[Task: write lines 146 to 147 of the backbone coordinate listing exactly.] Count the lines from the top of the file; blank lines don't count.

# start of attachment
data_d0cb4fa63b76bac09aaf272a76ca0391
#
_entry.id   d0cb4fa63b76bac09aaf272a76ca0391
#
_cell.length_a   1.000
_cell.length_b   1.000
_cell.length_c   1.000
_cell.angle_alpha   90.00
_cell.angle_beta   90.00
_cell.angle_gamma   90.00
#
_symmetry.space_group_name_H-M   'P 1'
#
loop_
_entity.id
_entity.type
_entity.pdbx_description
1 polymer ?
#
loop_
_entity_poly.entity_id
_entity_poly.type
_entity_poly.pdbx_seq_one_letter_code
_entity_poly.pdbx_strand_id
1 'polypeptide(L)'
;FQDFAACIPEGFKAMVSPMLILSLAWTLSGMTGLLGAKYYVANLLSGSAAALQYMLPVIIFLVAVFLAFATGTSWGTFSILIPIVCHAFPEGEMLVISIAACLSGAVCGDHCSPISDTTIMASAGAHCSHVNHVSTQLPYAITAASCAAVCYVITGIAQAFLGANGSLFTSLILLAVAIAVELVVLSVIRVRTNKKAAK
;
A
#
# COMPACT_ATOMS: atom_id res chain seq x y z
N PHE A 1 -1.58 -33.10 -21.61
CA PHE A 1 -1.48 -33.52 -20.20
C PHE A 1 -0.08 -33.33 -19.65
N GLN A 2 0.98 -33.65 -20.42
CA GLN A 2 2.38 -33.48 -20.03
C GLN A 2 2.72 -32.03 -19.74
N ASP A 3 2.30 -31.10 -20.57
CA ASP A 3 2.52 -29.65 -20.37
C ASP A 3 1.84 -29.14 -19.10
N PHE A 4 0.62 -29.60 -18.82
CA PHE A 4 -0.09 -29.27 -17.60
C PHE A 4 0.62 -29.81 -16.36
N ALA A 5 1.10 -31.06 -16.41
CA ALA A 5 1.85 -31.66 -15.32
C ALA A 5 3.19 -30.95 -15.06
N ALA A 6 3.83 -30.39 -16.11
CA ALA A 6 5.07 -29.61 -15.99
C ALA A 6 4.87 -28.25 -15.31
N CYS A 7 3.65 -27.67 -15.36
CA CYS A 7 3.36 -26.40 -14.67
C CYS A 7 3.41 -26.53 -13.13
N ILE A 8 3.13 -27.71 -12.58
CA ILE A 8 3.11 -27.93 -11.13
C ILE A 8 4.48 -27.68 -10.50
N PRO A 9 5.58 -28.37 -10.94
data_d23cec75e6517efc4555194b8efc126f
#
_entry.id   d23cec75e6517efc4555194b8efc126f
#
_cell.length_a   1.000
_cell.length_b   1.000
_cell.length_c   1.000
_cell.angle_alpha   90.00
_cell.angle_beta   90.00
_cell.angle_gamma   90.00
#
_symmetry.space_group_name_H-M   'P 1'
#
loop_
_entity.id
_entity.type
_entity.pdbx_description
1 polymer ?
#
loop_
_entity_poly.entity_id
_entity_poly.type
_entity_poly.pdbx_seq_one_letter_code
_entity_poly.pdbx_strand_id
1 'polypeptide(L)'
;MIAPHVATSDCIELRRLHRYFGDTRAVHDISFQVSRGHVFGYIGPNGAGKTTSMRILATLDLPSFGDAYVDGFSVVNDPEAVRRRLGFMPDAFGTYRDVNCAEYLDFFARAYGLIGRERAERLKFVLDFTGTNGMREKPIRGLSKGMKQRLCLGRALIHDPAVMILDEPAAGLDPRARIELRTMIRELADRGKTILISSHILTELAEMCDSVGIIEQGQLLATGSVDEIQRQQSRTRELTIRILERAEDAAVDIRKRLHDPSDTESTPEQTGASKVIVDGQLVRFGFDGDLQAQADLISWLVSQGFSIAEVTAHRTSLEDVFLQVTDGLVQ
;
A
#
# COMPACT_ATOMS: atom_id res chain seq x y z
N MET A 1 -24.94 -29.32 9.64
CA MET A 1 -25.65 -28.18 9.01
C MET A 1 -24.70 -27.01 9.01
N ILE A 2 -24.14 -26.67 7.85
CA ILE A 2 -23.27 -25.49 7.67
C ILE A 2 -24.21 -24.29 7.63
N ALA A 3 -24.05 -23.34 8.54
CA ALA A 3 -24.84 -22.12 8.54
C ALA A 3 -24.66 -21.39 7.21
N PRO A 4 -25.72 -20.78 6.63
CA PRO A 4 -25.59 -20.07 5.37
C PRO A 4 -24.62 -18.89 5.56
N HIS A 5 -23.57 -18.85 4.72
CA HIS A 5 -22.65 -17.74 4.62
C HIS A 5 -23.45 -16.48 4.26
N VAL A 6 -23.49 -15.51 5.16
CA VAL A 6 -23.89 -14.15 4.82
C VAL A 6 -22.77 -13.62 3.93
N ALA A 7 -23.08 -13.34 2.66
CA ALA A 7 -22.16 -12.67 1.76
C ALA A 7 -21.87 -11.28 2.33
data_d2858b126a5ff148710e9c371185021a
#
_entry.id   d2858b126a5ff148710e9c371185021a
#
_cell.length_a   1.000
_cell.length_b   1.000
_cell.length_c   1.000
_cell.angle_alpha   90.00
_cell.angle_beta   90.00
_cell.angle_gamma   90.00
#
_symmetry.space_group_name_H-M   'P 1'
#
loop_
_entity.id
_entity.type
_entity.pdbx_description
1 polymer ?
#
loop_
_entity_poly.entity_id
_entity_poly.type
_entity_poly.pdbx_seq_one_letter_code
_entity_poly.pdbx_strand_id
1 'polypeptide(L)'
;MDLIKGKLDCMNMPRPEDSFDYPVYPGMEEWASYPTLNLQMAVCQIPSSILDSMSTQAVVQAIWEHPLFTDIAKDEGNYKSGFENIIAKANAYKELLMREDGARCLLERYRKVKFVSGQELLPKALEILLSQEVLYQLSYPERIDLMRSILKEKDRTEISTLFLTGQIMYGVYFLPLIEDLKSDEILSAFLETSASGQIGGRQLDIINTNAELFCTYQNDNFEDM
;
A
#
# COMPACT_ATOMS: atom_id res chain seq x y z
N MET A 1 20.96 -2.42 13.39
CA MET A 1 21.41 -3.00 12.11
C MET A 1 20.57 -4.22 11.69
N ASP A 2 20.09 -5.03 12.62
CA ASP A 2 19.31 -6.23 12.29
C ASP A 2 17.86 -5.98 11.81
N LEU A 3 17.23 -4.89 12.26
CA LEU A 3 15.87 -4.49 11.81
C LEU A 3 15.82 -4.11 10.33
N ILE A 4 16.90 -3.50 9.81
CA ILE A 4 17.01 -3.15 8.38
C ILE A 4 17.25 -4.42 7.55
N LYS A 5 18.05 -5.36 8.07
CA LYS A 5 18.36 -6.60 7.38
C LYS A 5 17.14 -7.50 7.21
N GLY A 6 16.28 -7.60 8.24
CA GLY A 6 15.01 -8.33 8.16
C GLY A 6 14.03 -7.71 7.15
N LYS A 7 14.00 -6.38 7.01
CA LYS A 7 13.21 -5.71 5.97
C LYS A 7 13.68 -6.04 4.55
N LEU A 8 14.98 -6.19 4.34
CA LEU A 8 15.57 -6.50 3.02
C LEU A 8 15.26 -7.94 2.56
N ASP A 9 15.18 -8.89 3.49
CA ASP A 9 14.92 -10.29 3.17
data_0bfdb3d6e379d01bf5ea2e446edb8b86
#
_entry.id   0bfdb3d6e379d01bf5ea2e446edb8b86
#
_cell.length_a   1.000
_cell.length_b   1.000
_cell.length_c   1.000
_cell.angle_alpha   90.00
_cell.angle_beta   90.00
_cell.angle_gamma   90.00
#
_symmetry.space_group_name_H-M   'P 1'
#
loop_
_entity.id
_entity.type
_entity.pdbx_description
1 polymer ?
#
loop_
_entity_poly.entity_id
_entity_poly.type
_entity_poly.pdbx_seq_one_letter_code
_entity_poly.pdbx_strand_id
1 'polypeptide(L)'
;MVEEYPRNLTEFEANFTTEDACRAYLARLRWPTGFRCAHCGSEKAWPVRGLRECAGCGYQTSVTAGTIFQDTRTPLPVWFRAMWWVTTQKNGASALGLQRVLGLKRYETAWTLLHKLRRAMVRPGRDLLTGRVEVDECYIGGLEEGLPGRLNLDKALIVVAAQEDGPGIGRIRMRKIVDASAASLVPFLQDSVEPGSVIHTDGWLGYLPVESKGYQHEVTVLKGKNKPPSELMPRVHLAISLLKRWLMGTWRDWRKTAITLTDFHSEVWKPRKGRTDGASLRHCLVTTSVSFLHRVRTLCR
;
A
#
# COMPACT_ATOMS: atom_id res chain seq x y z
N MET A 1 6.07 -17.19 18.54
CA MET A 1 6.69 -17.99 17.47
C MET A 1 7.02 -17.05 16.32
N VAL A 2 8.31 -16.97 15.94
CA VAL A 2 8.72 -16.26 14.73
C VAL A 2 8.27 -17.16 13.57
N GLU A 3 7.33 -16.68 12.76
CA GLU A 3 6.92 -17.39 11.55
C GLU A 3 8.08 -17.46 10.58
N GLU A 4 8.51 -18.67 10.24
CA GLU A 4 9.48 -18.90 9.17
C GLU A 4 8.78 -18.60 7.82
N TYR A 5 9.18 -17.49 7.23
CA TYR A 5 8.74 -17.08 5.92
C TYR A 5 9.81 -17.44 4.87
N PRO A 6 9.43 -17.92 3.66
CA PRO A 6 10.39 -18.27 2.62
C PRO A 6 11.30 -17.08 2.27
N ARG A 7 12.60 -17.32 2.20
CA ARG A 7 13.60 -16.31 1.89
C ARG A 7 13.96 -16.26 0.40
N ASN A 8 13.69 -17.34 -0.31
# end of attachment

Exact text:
N ILE A 4 16.90 -3.50 9.81
CA ILE A 4 17.01 -3.15 8.38